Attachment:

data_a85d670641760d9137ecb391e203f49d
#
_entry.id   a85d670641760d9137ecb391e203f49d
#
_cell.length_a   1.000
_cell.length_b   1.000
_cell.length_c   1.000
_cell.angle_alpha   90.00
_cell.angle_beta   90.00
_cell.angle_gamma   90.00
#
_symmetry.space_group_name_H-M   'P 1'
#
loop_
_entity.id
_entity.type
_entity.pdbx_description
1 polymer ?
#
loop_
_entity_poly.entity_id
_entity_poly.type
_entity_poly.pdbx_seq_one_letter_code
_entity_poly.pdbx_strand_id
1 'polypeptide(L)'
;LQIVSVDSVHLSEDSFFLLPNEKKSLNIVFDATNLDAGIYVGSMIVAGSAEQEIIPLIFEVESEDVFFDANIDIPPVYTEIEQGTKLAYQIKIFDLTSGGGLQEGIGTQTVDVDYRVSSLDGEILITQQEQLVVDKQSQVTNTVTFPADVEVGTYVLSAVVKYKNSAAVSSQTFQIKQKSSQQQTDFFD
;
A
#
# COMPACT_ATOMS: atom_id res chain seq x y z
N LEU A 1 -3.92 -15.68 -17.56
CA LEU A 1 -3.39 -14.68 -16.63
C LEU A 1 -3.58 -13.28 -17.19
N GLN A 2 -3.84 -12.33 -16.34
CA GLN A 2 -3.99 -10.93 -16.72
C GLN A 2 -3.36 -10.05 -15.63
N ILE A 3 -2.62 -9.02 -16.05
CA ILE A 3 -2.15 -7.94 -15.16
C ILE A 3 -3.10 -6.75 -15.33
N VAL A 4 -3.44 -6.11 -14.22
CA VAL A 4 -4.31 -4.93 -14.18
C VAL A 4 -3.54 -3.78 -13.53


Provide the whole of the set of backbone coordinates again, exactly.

data_a85d670641760d9137ecb391e203f49d
#
_entry.id   a85d670641760d9137ecb391e203f49d
#
_cell.length_a   1.000
_cell.length_b   1.000
_cell.length_c   1.000
_cell.angle_alpha   90.00
_cell.angle_beta   90.00
_cell.angle_gamma   90.00
#
_symmetry.space_group_name_H-M   'P 1'
#
loop_
_entity.id
_entity.type
_entity.pdbx_description
1 polymer ?
#
loop_
_entity_poly.entity_id
_entity_poly.type
_entity_poly.pdbx_seq_one_letter_code
_entity_poly.pdbx_strand_id
1 'polypeptide(L)'
;LQIVSVDSVHLSEDSFFLLPNEKKSLNIVFDATNLDAGIYVGSMIVAGSAEQEIIPLIFEVESEDVFFDANIDIPPVYTEIEQGTKLAYQIKIFDLTSGGGLQEGIGTQTVDVDYRVSSLDGEILITQQEQLVVDKQSQVTNTVTFPADVEVGTYVLSAVVKYKNSAAVSSQTFQIKQKSSQQQTDFFD
;
A
#
# COMPACT_ATOMS: atom_id res chain seq x y z
N LEU A 1 -3.92 -15.68 -17.56
CA LEU A 1 -3.39 -14.68 -16.63
C LEU A 1 -3.58 -13.28 -17.19
N GLN A 2 -3.84 -12.33 -16.34
CA GLN A 2 -3.99 -10.93 -16.72
C GLN A 2 -3.36 -10.05 -15.63
N ILE A 3 -2.62 -9.02 -16.05
CA ILE A 3 -2.15 -7.94 -15.16
C ILE A 3 -3.10 -6.75 -15.33
N VAL A 4 -3.44 -6.11 -14.22
CA VAL A 4 -4.31 -4.93 -14.18
C VAL A 4 -3.54 -3.78 -13.53